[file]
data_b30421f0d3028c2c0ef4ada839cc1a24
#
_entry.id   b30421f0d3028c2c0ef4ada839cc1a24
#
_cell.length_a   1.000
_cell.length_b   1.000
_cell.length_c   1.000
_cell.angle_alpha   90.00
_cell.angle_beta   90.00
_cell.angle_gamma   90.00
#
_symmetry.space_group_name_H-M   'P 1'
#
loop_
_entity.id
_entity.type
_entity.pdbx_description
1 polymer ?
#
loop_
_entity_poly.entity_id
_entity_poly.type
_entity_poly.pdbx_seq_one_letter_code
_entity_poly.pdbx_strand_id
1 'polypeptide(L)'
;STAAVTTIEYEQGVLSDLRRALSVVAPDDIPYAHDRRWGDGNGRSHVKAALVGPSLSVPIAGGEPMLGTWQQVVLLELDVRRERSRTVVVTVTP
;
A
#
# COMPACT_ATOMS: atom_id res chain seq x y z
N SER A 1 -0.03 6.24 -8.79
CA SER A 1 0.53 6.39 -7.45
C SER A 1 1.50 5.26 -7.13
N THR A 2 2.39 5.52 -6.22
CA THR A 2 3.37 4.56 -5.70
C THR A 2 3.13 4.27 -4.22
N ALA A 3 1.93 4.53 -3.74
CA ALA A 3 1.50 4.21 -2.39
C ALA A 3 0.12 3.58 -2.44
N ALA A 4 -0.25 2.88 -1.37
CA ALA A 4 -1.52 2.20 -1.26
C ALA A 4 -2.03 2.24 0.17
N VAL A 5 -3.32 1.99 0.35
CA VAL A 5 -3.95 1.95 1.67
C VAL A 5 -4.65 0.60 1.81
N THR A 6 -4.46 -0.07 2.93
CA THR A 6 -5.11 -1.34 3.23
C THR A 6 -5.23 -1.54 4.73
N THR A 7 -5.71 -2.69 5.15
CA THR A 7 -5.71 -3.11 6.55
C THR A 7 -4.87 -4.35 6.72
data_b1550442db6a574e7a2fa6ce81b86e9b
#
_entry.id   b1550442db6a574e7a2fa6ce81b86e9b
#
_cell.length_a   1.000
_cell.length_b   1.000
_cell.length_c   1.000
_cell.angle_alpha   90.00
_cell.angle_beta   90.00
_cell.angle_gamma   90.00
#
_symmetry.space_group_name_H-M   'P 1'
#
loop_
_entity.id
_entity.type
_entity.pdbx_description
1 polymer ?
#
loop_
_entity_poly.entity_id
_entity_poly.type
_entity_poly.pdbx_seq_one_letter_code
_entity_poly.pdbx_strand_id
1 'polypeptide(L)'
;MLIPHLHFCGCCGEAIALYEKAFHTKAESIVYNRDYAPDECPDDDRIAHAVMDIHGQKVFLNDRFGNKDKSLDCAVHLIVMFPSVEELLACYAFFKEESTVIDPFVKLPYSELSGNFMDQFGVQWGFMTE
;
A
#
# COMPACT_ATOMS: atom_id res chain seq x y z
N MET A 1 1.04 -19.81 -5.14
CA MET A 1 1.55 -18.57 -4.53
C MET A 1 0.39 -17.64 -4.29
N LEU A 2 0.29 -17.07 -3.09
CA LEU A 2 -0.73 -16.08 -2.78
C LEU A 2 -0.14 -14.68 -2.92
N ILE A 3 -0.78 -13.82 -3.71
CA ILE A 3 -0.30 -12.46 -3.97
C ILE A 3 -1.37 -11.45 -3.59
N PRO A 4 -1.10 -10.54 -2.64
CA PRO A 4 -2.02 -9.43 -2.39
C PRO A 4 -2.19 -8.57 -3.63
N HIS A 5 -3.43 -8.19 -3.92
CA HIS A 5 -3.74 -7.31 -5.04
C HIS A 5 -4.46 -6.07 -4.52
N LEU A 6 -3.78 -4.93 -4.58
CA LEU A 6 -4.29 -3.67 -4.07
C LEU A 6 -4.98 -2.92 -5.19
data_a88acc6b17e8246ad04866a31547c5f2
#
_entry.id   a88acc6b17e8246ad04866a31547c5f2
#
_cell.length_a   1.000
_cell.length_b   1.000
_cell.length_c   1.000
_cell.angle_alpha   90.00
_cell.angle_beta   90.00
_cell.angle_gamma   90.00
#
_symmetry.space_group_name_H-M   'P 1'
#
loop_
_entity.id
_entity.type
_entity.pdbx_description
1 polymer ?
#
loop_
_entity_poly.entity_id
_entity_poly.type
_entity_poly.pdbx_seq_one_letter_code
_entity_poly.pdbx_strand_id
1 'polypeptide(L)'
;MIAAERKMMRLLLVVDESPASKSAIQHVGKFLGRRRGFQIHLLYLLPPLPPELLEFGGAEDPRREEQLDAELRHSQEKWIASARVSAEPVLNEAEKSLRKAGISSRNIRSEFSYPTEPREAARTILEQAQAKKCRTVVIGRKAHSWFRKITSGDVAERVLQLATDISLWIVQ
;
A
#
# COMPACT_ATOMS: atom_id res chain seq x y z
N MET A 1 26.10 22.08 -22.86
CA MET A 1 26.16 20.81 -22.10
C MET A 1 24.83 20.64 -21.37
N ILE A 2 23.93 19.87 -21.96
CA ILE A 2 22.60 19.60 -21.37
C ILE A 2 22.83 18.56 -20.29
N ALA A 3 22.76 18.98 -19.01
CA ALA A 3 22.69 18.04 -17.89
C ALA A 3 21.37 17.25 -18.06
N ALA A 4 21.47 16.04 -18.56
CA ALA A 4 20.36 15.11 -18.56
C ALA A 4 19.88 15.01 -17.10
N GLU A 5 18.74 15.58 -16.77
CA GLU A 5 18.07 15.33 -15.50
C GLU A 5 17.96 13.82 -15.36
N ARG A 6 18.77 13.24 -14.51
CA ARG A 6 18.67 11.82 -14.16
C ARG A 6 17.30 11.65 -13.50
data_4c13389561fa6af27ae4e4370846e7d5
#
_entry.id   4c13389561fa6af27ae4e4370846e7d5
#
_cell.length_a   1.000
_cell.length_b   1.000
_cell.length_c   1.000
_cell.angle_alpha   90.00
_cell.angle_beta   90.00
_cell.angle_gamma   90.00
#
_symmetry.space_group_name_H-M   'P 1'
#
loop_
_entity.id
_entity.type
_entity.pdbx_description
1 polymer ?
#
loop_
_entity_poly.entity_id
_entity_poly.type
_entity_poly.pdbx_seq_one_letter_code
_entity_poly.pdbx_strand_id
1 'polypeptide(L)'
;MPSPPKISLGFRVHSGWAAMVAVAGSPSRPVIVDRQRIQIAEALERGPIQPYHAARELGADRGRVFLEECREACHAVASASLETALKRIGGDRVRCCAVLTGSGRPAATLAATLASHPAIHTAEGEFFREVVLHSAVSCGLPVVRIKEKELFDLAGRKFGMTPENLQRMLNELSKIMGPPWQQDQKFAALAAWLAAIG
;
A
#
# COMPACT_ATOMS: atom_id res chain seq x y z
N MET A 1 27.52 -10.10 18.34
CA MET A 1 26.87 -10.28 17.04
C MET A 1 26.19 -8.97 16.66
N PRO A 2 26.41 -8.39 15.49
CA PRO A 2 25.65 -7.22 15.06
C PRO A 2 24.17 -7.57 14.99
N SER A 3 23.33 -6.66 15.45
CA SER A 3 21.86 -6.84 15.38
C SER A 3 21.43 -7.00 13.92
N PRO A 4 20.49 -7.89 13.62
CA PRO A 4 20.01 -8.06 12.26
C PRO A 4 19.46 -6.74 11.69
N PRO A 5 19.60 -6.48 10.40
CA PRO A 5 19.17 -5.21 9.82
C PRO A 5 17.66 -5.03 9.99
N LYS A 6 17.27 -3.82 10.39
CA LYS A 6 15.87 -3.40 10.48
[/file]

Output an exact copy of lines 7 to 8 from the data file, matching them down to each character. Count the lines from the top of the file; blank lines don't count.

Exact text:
_cell.length_c   1.000
_cell.angle_alpha   90.00